Nottinghamshire Police joined colleagues across the country to support a national campaign encouraging people to belt up on the county’s roads.
Officers took part in the National Police Chiefs’ Council’s (NPCC) annual national seat belt campaign, aimed at raising awareness of the dangers of not wearing a seat belt while driving or as a passenger.
Not wearing a seat belt can increase your chances of being killed or seriously injured in a collision and is one of the fatal four driving offences – alongside drink and drug-driving, speeding, and using a mobile phone while behind the wheel.
The first week of the campaign focused on educating motorists on the consequences of not wearing a seat belt, followed by a further two weeks of enforcement.
Officers stopped 34 vehicles in Nottinghamshire, with 34 seat belt offences detected.
Chief Inspector Simon Allardice, of Nottinghamshire Police, said: “Reducing the number of people who are killed or seriously injured on our roads is a key priority for the force and our partners.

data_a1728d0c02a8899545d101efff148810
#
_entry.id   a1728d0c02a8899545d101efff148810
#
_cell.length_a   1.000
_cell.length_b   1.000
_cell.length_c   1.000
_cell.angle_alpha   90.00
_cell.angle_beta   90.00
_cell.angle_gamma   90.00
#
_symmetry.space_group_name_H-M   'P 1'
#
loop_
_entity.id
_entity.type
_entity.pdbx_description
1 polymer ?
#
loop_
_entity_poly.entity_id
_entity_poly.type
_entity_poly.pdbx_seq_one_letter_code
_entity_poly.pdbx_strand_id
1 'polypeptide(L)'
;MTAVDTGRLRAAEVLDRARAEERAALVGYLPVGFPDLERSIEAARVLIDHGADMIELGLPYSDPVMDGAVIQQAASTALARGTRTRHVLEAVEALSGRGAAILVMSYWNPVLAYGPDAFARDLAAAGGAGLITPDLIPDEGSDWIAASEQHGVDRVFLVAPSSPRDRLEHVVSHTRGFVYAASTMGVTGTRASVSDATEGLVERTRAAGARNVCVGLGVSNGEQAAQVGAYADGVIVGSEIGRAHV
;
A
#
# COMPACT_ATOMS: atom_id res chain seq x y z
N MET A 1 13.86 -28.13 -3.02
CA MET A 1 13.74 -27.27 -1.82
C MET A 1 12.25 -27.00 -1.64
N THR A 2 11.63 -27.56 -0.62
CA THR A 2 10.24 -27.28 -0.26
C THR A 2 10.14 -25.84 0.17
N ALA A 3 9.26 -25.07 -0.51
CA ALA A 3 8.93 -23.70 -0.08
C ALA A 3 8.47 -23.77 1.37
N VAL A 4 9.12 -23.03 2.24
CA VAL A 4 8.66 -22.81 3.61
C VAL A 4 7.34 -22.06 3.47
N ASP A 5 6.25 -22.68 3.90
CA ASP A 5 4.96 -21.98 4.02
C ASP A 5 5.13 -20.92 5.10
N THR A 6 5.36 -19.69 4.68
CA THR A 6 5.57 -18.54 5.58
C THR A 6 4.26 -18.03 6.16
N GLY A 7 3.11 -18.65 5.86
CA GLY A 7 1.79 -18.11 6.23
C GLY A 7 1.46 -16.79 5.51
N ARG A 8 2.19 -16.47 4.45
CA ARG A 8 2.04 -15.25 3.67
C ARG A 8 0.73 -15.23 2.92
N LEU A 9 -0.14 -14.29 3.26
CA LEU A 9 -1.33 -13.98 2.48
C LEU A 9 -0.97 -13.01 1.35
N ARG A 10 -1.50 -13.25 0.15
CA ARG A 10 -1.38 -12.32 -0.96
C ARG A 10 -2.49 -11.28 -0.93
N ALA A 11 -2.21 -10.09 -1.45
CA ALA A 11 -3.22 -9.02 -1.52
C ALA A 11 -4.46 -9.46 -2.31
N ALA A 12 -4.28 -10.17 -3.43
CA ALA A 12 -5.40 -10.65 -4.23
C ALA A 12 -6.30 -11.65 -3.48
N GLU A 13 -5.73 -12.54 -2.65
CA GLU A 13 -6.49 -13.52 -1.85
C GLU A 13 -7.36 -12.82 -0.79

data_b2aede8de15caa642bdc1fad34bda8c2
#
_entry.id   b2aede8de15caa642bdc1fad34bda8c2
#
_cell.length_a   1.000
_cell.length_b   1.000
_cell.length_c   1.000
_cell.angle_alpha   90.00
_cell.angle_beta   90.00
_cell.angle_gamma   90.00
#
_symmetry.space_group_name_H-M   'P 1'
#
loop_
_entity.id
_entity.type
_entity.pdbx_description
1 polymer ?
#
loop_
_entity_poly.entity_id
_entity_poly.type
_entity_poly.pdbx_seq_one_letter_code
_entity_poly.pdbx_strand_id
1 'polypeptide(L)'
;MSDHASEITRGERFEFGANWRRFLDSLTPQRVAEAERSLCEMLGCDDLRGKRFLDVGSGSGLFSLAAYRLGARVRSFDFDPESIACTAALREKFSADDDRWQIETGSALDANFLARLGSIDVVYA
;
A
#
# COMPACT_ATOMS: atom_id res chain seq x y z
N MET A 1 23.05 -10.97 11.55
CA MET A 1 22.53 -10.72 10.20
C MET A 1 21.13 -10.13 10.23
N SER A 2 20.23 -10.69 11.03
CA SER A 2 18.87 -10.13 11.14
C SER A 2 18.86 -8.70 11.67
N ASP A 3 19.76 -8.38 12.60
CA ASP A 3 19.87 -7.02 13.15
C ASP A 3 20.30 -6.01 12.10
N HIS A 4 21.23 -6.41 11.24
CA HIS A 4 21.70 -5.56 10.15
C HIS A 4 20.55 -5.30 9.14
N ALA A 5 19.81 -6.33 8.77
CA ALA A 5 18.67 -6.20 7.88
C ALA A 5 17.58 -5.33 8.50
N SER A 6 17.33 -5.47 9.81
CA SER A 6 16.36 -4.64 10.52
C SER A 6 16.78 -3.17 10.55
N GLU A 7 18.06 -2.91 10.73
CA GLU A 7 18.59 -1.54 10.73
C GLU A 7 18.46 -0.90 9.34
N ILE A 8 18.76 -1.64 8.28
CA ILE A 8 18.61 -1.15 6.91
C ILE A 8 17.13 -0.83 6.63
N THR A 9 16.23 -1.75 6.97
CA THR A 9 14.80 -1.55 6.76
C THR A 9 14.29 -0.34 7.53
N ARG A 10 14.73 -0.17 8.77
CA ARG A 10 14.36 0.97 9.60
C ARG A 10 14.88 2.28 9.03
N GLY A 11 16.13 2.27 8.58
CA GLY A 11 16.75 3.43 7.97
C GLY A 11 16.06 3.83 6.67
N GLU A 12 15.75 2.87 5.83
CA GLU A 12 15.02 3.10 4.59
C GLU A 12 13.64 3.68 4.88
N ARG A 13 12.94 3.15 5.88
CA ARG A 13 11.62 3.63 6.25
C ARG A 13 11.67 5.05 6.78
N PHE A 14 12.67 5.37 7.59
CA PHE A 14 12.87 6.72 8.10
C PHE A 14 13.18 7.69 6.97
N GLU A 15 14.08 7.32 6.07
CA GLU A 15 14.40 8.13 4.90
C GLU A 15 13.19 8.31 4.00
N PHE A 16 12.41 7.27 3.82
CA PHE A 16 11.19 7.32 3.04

“There are many good things we get to do as police officers, but one of the worst is having to tell somebody that their loved one has died in a road traffic collision.
“To put it bluntly, this is twice as likely to happen if you don’t wear a seat belt.
“You are also far less likely to be seriously injured or cause serious injury to your fellow passengers if you are wearing a seat belt.
“People have been obliged to a wear seat belts for a very long time in this country and the evidence of their effectiveness is overwhelming.
“All too often our officers are not only seeing and speaking to people who are not wearing seat belts; they are also attending fatal and serious collisions where the simple act of wearing a seat belt could have avoided death or serious injury.
“For the sake of an action that takes only a couple of seconds this is incredibly sad.
“Ultimately that is what this campaign was all about — reducing death and serious injury on our roads and the misery this causes.”
The national campaign took place from 6 to 26 June.
It has been compulsory for drivers to wear a seatbelt since 1983, and since 1991 for passengers. People who fail to adhere to the rules can face fines of up to £500.
National figures released by the NPCC reveal that men are more likely to not wear a seatbelt than women and 16 to 25 year-olds are most likely to be killed or seriously injured when not wearing a seatbelt.